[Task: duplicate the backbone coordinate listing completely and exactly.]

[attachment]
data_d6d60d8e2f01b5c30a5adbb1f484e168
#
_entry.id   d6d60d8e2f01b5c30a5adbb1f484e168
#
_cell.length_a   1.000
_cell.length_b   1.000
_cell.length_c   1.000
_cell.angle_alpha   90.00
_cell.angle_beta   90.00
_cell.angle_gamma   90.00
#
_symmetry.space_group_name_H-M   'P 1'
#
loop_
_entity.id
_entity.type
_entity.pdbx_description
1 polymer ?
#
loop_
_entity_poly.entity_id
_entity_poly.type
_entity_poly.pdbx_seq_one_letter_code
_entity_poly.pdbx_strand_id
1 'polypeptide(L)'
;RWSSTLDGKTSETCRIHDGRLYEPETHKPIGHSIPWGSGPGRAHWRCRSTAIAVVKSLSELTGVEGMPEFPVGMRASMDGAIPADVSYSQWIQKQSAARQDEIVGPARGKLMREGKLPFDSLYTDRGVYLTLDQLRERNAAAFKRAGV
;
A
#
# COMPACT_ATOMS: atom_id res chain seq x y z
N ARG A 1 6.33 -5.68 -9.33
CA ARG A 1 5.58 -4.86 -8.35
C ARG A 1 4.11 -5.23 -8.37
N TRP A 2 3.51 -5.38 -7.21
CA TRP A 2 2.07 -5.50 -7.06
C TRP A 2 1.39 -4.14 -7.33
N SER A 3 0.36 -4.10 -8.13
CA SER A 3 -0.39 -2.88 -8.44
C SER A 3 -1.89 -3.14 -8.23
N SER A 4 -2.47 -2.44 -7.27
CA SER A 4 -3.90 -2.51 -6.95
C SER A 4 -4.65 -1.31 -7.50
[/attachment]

data_d6d60d8e2f01b5c30a5adbb1f484e168
#
_entry.id   d6d60d8e2f01b5c30a5adbb1f484e168
#
_cell.length_a   1.000
_cell.length_b   1.000
_cell.length_c   1.000
_cell.angle_alpha   90.00
_cell.angle_beta   90.00
_cell.angle_gamma   90.00
#
_symmetry.space_group_name_H-M   'P 1'
#
loop_
_entity.id
_entity.type
_entity.pdbx_description
1 polymer ?
#
loop_
_entity_poly.entity_id
_entity_poly.type
_entity_poly.pdbx_seq_one_letter_code
_entity_poly.pdbx_strand_id
1 'polypeptide(L)'
;RWSSTLDGKTSETCRIHDGRLYEPETHKPIGHSIPWGSGPGRAHWRCRSTAIAVVKSLSELTGVEGMPEFPVGMRASMDGAIPADVSYSQWIQKQSAARQDEIVGPARGKLMREGKLPFDSLYTDRGVYLTLDQLRERNAAAFKRAGV
;
A
#
# COMPACT_ATOMS: atom_id res chain seq x y z
N ARG A 1 6.33 -5.68 -9.33
CA ARG A 1 5.58 -4.86 -8.35
C ARG A 1 4.11 -5.23 -8.37
N TRP A 2 3.51 -5.38 -7.21
CA TRP A 2 2.07 -5.50 -7.06
C TRP A 2 1.39 -4.14 -7.33
N SER A 3 0.36 -4.10 -8.13
CA SER A 3 -0.39 -2.88 -8.44
C SER A 3 -1.89 -3.14 -8.23
N SER A 4 -2.47 -2.44 -7.27
CA SER A 4 -3.90 -2.51 -6.95
C SER A 4 -4.65 -1.31 -7.50